I was 15, and I had just spent the previous twelve months with a feeling of constant uneasiness. I was afraid — afraid of people who knew too much, who had read The Lord of the Rings and would reveal the conclusion to the story before I had experienced it.
During the entire year of 2003, I was ever on the lookout not to find myself part of a conversation that naturally gravitated towards the looming release of The Return of the King. I would veer discussion far away from anything related to the trilogy, and would walk off as fast as a fell-beast flies whenever I heard people close by talking about the films -— often having to hum to myself in order to drown out any noise or keywords being spoken that might spoil the ending.
You see, ever since I had seen The Two Towers, anticipation was growing daily. I kept conjuring up ideas, thoughts and plot lines on how the narrative would develop in the final instalment of the trilogy.
Little did I know then how the actual film would absolutely surpass any expectations I had -— trivial as they were.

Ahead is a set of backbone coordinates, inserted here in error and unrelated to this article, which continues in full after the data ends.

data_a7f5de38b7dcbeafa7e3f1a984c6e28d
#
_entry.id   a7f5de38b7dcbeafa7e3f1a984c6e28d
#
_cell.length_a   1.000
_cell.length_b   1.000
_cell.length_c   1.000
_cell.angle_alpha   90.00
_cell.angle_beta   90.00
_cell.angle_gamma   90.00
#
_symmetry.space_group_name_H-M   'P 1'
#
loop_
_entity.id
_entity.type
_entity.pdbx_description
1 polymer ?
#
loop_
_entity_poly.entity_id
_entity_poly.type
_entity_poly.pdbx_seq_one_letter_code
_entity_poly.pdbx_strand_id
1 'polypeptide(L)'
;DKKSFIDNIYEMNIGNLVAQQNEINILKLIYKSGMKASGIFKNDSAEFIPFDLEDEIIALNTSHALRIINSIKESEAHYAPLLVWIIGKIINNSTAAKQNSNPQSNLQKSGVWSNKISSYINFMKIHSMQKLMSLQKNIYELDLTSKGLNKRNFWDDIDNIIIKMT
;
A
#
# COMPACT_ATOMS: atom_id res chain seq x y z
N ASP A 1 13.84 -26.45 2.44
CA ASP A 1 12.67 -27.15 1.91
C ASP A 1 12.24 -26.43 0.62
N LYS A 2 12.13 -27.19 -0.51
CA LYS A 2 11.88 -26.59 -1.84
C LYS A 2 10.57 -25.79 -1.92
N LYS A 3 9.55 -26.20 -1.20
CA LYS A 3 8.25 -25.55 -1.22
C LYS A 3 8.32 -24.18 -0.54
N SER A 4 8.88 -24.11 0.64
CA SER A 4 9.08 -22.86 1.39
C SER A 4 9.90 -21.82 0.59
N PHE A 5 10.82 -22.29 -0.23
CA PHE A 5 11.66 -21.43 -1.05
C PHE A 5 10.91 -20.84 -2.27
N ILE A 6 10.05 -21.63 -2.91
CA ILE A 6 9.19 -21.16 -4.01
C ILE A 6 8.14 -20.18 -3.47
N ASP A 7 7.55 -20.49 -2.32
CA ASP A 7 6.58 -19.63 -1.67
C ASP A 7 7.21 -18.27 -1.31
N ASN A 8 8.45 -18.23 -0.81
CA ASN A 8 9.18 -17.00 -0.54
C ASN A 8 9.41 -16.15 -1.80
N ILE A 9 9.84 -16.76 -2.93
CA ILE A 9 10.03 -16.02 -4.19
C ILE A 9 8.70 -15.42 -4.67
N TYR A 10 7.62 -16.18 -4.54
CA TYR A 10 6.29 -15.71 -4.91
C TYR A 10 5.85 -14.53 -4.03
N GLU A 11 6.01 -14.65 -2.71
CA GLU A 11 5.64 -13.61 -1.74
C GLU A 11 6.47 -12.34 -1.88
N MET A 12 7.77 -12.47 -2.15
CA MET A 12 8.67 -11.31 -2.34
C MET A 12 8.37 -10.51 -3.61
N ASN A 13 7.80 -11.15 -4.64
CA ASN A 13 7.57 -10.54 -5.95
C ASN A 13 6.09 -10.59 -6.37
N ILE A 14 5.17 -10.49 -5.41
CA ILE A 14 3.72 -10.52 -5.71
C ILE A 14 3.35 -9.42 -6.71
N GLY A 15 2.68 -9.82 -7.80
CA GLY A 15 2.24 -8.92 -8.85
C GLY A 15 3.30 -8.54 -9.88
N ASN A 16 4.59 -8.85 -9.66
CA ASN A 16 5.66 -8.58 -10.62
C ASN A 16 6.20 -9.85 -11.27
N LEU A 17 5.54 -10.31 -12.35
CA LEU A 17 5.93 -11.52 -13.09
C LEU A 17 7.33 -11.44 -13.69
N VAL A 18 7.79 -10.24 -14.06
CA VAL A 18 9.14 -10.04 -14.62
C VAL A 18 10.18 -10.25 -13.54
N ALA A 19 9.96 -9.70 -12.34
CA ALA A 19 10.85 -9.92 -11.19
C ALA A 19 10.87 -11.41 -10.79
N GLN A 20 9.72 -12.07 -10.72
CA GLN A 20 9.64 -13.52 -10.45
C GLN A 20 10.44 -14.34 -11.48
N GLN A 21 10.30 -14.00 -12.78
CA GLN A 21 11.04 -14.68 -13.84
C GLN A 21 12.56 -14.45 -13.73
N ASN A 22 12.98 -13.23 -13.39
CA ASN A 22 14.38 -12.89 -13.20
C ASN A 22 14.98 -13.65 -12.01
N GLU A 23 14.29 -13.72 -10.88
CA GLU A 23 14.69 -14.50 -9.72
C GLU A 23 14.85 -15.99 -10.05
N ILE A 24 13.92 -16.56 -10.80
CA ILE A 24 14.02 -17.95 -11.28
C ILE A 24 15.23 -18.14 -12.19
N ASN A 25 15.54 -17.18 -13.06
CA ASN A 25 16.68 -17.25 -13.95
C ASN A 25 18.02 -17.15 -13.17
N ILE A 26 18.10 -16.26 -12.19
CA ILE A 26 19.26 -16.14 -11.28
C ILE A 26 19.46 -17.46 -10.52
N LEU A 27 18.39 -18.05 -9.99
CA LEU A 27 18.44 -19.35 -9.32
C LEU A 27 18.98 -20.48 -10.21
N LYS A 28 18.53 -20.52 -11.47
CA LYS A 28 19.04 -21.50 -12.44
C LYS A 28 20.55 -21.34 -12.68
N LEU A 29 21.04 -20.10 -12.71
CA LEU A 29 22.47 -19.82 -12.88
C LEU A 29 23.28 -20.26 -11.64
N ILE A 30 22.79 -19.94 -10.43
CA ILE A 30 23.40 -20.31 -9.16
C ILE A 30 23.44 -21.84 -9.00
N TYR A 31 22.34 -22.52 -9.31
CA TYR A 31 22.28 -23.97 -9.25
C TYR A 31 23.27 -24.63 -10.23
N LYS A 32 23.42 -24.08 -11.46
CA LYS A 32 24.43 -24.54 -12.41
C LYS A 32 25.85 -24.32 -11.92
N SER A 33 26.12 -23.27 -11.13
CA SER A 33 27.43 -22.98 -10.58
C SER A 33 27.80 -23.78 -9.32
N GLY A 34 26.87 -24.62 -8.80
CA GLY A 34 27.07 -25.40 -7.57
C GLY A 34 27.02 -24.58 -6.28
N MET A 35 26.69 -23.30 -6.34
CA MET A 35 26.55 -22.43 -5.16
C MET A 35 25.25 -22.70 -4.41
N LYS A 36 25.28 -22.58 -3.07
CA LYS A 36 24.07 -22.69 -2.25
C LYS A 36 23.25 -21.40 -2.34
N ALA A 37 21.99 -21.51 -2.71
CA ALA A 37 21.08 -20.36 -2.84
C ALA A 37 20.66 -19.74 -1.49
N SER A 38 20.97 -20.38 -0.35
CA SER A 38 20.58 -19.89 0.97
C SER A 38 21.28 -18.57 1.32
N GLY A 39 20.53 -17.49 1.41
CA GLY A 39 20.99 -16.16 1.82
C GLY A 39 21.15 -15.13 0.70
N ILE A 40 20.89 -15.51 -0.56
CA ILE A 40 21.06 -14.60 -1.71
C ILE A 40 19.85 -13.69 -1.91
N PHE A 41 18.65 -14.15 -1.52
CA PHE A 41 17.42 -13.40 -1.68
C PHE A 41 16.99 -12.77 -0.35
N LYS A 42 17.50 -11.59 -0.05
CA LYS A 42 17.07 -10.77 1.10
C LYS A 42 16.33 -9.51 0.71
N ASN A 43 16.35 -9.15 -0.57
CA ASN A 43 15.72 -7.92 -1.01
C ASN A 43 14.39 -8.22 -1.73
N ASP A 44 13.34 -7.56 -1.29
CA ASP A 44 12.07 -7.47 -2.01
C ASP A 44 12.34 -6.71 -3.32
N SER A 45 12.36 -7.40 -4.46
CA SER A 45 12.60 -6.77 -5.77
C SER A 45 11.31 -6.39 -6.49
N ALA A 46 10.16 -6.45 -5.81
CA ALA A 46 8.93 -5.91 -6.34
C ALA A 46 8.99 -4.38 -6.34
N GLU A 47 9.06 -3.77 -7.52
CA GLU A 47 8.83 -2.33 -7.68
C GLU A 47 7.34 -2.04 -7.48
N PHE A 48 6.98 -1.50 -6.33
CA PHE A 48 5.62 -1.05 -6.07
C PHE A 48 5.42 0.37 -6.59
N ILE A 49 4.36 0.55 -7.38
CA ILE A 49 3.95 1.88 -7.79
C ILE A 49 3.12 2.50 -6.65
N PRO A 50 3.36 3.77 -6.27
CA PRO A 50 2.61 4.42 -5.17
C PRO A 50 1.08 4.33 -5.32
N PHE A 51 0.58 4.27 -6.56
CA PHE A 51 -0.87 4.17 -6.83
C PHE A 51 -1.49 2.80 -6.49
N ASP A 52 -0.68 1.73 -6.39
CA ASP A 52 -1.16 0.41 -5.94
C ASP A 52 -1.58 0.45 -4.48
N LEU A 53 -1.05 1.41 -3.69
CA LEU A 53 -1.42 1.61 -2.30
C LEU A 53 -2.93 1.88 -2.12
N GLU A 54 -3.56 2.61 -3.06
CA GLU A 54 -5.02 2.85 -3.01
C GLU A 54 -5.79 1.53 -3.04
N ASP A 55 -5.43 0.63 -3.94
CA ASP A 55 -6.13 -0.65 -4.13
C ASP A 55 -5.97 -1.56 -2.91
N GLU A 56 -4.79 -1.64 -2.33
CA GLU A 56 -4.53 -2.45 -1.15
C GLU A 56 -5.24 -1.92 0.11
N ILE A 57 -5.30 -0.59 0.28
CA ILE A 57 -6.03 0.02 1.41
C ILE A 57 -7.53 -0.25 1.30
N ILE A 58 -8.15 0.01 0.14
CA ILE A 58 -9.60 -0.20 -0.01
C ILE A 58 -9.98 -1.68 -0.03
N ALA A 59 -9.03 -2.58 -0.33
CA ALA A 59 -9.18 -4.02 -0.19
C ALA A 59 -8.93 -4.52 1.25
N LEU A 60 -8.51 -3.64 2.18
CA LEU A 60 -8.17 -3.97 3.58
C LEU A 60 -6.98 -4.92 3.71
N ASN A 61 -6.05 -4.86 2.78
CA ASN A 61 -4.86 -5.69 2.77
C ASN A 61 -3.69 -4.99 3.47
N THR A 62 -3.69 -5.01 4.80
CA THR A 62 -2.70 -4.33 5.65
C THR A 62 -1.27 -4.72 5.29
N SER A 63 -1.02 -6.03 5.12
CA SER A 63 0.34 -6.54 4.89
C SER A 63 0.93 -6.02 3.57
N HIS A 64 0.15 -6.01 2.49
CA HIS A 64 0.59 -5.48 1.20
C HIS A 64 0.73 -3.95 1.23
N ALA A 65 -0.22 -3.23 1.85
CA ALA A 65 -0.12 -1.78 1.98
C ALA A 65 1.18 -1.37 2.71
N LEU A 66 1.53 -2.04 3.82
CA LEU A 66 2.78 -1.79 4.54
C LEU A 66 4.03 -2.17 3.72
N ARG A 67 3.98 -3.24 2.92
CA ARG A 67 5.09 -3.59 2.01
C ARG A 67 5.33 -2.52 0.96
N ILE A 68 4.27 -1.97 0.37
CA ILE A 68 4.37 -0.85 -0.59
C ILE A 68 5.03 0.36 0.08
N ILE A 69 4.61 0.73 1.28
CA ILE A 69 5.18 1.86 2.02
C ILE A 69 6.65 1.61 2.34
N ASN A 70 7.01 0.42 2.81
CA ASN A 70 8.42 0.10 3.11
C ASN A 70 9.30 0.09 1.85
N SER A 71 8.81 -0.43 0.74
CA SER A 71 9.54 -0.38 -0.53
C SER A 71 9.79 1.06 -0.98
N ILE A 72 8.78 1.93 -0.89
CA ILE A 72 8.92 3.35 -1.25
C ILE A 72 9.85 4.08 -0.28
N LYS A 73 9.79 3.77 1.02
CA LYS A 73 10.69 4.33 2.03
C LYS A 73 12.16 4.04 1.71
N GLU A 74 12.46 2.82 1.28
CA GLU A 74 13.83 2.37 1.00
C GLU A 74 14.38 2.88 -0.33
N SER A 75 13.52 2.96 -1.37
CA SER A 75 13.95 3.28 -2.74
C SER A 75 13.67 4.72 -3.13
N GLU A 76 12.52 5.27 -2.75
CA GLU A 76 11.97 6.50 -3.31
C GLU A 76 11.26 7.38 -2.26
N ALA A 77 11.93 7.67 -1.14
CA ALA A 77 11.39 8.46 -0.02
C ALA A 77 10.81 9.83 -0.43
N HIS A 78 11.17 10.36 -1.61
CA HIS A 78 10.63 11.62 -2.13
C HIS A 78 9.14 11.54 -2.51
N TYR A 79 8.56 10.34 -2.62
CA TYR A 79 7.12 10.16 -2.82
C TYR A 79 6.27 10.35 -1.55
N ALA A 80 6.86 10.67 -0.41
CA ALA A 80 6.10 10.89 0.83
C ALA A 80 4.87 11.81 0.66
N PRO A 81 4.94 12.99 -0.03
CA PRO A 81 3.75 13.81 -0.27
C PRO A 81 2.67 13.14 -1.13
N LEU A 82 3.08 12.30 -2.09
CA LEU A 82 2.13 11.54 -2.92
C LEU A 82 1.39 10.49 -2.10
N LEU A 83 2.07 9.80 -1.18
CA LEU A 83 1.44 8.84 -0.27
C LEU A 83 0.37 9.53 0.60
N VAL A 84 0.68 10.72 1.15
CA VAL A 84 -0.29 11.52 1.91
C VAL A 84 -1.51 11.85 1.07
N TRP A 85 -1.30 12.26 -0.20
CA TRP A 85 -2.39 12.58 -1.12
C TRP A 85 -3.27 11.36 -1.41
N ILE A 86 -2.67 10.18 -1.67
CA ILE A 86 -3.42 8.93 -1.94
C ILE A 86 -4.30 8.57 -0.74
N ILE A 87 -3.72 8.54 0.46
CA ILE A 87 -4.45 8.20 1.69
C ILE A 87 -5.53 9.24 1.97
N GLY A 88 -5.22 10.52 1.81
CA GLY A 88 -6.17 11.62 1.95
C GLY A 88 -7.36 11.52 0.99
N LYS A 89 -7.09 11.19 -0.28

Eventually 21 December 2003 dawned, and I soon found myself walking up the steps to my local cinema theatre, unable to contain the excitement. The fear I had dragged with me for an entire year since the second film’s viewing began to abate, until I stumbled upon an acquaintance who had also come to see The Return of the King.
There was nothing wrong with this particular acquaintance of mine, except that mid-conversation, he happened to mention his love for Tolkien’s book, which he had read several times.
My heart stopped. There was no escaping some film spoiler this time. I was doomed … minutes before the viewing. Such was my fate!
At that moment, others seemed to join our conversation, which gave me just enough time to slip away and scuttle off as fast as I could — listening to that acquaintance’s last words “Ah yes, I really enjoyed the books. As a matter of fact there was a moment where …”
And then silence.
I had made my way to the theatre and escaped, seated myself down and counted the long, dreary minutes until the hushed murmur of the audience died down and the cinema lights were dimmed.
And the rest, as they say, is history …